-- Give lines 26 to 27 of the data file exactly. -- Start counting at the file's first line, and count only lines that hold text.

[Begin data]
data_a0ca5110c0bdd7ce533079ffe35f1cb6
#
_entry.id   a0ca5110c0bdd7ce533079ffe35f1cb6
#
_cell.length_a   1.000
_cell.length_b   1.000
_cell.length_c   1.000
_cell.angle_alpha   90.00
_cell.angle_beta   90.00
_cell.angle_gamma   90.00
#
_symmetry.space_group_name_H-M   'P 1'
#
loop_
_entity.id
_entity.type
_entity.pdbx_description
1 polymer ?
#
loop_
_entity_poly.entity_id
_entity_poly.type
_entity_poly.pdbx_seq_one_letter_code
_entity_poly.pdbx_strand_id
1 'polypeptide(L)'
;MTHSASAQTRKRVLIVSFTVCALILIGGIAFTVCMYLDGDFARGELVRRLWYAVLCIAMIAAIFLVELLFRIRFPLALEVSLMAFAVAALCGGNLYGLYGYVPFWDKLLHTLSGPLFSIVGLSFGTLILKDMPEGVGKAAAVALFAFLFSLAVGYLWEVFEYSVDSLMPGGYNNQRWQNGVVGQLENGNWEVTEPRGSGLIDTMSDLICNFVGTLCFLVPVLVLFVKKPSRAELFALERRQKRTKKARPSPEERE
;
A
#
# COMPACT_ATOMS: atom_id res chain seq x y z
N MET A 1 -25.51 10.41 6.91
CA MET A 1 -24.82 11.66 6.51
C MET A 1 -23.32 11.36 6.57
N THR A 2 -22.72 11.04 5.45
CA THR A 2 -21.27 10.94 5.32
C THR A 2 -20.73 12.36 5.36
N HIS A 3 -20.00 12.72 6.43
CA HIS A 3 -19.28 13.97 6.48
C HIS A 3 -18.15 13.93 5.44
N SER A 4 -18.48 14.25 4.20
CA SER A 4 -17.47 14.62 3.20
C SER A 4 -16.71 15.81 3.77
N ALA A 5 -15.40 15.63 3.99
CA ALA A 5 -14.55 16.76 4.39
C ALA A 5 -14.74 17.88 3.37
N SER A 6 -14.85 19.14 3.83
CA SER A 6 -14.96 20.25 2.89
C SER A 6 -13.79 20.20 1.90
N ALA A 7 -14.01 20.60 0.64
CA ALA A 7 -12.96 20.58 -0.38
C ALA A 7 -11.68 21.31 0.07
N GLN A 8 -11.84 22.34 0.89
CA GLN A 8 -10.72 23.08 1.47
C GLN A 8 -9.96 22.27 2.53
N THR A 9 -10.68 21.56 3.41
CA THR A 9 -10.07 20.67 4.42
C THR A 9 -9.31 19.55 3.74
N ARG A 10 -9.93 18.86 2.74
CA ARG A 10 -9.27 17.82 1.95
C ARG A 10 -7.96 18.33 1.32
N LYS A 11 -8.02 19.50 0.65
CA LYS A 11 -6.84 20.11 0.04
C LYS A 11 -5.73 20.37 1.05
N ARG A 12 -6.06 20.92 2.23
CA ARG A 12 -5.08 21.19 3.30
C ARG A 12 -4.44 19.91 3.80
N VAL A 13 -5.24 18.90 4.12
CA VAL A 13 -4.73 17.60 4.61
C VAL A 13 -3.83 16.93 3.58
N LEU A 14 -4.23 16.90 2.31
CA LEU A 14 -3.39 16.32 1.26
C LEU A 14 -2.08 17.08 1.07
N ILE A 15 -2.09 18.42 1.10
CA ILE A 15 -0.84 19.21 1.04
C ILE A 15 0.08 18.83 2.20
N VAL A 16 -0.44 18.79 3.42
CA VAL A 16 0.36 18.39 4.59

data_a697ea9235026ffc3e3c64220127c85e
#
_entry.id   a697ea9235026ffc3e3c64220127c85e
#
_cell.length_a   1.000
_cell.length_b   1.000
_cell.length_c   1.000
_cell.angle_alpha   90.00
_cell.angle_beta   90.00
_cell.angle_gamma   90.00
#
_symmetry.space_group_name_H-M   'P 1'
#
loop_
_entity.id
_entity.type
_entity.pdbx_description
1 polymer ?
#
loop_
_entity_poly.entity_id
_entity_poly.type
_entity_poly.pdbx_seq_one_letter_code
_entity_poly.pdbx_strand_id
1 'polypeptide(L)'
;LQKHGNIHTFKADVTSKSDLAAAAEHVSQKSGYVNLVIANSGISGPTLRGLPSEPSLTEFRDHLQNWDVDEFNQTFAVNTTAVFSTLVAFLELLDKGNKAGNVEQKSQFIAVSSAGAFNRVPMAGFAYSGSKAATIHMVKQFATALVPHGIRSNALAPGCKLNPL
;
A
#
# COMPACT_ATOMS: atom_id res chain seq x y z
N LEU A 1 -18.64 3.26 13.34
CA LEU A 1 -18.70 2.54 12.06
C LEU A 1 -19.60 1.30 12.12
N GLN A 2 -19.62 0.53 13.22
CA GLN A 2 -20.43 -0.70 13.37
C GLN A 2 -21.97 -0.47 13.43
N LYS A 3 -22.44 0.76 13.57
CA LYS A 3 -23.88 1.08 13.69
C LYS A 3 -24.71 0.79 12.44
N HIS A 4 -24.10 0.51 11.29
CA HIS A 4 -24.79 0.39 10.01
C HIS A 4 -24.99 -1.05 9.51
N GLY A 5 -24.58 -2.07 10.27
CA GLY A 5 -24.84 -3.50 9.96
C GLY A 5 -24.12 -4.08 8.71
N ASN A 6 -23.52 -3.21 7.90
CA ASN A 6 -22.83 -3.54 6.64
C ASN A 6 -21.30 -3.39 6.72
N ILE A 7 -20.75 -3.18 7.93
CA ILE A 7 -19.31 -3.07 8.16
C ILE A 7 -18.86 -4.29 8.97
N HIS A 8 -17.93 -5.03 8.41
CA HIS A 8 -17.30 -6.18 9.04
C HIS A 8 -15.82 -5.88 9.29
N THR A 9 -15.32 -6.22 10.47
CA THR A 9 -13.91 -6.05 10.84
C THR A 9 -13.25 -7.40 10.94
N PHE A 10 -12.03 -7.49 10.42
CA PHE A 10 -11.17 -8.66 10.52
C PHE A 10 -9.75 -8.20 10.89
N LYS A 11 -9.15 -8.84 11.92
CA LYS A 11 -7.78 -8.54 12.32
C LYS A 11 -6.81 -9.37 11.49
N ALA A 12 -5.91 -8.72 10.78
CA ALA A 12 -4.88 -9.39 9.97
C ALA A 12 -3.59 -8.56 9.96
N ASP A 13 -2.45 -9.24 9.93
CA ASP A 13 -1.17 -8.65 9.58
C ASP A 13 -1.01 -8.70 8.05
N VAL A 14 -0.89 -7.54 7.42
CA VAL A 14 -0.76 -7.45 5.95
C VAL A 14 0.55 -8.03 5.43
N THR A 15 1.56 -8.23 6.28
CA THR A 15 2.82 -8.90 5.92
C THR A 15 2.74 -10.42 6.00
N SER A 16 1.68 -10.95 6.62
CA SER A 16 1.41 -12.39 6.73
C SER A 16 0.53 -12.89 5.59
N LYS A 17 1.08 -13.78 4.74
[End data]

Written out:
;MTHSASAQTRKRVLIVSFTVCALILIGGIAFTVCMYLDGDFARGELVRRLWYAVLCIAMIAAIFLVELLFRIRFPLALEVSLMAFAVAALCGGNLYGLYGYVPFWDKLLHTLSGPLFSIVGLSFGTLILKDMPEGVGKAAAVALFAFLFSLAVGYLWEVFEYSVDSLMPGGYNNQRWQNGVVGQLENGNWEVTEPRGSGLIDTMSDLICNFVGTLCFLVPVLVLFVKKPSRAELFALERRQKRTKKARPSPEERE
;